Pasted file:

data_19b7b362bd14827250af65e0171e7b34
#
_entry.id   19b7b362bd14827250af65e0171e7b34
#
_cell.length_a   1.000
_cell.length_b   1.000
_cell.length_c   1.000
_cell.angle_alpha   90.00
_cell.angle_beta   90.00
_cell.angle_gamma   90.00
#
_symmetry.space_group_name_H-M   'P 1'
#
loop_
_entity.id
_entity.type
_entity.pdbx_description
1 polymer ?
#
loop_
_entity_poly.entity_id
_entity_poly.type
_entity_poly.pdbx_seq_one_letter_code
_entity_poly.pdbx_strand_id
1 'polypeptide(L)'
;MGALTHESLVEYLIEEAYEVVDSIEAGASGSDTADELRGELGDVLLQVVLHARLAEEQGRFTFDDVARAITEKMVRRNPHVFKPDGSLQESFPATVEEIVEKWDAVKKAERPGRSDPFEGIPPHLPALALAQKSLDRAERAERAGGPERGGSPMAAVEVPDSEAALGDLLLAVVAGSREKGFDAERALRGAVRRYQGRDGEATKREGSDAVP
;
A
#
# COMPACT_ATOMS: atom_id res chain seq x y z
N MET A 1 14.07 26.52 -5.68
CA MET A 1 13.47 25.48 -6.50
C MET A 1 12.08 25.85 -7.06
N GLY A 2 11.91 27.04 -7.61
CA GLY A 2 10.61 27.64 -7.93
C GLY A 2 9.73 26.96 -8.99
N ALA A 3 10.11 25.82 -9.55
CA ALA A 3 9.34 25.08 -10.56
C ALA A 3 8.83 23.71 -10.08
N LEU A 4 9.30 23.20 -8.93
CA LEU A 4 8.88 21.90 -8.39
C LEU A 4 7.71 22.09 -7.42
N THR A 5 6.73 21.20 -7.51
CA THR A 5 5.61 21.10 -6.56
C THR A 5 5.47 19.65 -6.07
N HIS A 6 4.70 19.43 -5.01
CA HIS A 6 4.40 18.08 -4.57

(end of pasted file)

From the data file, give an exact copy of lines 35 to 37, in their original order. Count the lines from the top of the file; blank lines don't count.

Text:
CA GLY A 2 10.61 27.64 -7.93
C GLY A 2 9.73 26.96 -8.99
N ALA A 3 10.11 25.82 -9.55